How to get into woodworking? Listen to podcasts, watch videos, read books
Tom McHugh of The Woodworks, with his dog Rebel.
I once heard that to go into woodworking, you had to be in love with it or it just wouldn’t stick. That’s a powerful statement. Woodworking is the beating heart of the craft. If you don’t love it, woodworking is not for you.
But you can’t love it until you know how to do it. That’s where a sense of empowerment comes in. My shop is messy, my tools are overabundant, my confidence is barely above the middle grade. I’m a journeyman cabinetmaker who’s been making cabinets for 12 years and just celebrated my first trip to the Global Woodworking Fair in L.A.
By any measure, I’m not very good at woodworking. But I’m not worried about that. The power comes from knowing that I’m a beginner, and everything I have now is the best I can do, even if it isn’t always the best thing for the job.
Woodworking is a craft and not a science, so you can’t depend on manuals and FAQs and perfect pieces, for the most part. Don’t let that discourage you. There is plenty to learn at your own pace, and not being a pro is totally OK.
Having said that, my advice is to take a serious look at podcasts, videos, books, and other information to get into woodworking. Podcasts are a free medium for woodworkers. I listen to more than two dozen podcasts every month. The old carpentry podcasts from American Woodworker magazine and Woodcraft Magazine (the one that interviewed me) are great, but those two are gone. They are still available from various websites, but their content is up-to-date and they don’t exist in the same way as they used to. Other podcasts focus on specific woodworking topics: wood turning, hand tool work, and the like. You can get podcasts that focus on wood, the outdoors, or the craft of woodworking.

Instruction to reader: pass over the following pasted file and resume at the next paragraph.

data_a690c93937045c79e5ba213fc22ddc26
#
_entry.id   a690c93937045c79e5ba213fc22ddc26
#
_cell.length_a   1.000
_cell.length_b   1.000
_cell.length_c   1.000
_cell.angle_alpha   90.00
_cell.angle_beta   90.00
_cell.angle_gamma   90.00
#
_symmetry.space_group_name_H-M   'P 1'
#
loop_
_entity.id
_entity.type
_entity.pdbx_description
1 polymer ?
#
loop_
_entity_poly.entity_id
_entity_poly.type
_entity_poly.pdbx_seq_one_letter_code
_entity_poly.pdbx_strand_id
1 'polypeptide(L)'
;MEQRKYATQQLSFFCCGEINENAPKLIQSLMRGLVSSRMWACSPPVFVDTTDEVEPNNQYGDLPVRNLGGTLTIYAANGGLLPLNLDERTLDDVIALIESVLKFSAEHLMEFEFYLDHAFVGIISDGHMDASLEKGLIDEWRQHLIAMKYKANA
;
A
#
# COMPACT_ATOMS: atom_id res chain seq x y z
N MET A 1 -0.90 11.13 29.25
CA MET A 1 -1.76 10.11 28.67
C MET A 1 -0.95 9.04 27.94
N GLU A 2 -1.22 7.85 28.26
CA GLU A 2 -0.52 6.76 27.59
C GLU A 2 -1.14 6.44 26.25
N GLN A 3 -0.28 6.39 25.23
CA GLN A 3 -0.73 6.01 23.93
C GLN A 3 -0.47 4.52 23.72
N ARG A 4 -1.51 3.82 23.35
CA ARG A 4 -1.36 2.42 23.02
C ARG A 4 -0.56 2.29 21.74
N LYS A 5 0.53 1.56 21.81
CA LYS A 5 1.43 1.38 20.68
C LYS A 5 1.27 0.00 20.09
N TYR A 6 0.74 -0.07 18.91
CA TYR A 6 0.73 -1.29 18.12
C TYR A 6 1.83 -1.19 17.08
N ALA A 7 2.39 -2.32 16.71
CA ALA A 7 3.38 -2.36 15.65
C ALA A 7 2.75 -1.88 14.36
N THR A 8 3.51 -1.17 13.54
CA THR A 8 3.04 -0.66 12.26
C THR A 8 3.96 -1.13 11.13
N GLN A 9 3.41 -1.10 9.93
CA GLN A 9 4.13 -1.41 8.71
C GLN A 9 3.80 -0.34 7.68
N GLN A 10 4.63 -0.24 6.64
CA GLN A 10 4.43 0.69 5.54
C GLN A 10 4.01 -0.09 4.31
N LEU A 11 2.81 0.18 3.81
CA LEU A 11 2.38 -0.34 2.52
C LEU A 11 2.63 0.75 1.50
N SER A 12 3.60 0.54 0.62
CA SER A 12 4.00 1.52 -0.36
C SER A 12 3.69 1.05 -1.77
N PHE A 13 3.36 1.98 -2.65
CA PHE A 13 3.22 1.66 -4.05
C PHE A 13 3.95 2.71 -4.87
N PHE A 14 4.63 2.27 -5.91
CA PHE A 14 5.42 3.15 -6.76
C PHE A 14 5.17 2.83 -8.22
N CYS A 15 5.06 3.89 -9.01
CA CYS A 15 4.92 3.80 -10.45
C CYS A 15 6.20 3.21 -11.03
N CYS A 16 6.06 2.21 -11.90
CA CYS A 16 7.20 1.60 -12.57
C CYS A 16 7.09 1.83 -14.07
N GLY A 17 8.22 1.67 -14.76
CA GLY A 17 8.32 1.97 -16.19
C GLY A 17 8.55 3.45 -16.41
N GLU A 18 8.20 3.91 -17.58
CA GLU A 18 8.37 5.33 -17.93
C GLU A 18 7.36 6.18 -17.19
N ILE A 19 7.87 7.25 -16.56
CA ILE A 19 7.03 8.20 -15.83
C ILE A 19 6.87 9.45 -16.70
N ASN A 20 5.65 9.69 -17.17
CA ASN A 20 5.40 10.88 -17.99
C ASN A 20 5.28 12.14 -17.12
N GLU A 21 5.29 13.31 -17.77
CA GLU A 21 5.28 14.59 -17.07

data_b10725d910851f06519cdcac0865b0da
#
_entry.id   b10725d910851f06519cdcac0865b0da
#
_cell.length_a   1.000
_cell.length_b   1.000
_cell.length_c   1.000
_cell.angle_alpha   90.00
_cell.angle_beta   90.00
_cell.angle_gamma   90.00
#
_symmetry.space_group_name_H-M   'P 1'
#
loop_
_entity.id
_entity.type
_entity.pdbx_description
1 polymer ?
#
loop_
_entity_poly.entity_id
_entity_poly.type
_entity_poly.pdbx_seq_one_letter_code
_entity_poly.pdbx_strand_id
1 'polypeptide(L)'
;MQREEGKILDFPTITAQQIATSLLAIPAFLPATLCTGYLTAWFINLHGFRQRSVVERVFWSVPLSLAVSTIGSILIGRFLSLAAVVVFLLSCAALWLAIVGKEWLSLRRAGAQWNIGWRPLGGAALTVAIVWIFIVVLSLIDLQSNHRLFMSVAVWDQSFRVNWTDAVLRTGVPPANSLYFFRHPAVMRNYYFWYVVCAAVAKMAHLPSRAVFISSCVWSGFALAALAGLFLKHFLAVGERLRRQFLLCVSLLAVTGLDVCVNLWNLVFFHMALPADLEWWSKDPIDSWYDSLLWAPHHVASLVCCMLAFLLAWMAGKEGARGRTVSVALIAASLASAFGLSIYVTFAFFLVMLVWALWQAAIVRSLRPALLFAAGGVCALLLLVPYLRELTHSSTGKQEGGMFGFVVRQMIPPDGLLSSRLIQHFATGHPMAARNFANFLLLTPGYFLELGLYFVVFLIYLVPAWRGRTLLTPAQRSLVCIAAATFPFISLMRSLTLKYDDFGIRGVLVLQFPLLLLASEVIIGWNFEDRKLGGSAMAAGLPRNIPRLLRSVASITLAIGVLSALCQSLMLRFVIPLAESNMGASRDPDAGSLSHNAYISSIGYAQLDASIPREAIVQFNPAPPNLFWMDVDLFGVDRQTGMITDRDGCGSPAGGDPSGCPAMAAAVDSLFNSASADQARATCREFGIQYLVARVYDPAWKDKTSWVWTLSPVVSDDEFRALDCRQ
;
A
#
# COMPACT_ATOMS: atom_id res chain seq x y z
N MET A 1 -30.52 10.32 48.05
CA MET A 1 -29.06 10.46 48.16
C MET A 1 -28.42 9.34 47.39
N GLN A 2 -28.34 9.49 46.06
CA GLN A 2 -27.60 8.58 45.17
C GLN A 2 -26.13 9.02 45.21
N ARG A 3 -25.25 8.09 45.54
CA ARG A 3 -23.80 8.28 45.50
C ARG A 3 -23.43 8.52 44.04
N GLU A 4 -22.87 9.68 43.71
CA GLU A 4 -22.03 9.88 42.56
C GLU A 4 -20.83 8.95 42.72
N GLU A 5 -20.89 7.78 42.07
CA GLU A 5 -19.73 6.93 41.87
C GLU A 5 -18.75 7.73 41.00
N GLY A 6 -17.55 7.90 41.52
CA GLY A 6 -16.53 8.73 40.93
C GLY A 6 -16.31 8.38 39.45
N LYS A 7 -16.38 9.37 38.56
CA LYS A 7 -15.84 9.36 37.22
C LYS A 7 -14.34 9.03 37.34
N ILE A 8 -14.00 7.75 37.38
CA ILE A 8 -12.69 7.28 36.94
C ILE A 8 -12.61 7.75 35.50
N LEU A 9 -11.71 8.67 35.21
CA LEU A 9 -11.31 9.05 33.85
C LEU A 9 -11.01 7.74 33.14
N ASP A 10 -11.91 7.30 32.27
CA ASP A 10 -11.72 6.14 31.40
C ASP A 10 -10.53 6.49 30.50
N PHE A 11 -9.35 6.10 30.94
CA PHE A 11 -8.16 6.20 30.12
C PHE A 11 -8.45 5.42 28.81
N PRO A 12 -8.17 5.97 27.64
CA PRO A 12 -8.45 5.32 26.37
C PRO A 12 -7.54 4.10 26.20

You don’t have to look hard to find information on YouTube. I check out videos and tutorials when I need something new. A lot of the top woodworking YouTubers are having a great year. I also find lots of video instructions for complicated machines, like cranes and bandsaws.
There are plenty of books on woodworking available. No, I’m not talking about the technical manuals. I’m talking about the easy to read stuff that will show you step-by-step how to do anything woodworking related. There is no best seller list on woodworking books, so buy them the way you would buy a book about crafts you love: you know, browsing the stacks at the bookstore.
For inspiration and information on a wide variety of woodworking topics, I recommend the following:
“Wood Craft” by Ben Johns and Greg Christiansen
“The Woodwright” by Patrick Fleming
“Practical Woodworking” by Bill Reiter
Stainless steel extrusions
Metal finishing machines
Ceramic dosing systems
Tools for cutting slabs
In summary, woodwork is a craft. I recommend taking a look at a lot of the information I listed here. Then start small, like some simple wooden picture frames for your children or your parents.